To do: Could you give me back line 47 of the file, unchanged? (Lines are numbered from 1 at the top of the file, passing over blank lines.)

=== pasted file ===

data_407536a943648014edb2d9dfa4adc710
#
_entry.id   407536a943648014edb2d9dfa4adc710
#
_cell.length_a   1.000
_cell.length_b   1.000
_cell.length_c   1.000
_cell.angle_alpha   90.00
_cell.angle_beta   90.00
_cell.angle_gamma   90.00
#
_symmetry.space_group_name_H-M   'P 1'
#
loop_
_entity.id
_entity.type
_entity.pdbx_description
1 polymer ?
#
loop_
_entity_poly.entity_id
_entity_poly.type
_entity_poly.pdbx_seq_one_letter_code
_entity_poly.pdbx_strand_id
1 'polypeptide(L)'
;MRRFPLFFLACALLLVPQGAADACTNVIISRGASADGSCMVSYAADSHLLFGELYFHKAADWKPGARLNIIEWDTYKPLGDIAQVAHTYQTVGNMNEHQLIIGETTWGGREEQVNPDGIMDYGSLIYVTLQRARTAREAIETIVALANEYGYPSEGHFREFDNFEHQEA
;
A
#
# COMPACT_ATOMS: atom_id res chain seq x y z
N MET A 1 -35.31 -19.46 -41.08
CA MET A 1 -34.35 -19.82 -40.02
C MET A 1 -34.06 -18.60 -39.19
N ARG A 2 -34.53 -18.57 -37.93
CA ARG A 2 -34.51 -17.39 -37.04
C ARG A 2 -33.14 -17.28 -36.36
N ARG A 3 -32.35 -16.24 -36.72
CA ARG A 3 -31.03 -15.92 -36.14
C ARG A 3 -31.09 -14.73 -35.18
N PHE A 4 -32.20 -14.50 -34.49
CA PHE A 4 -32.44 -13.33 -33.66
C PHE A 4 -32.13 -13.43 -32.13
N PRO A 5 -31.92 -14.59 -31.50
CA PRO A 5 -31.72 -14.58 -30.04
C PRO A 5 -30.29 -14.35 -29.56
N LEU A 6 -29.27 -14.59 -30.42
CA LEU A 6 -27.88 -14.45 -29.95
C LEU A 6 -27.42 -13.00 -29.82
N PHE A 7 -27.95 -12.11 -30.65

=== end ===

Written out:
CA LEU A 6 -27.88 -14.45 -29.95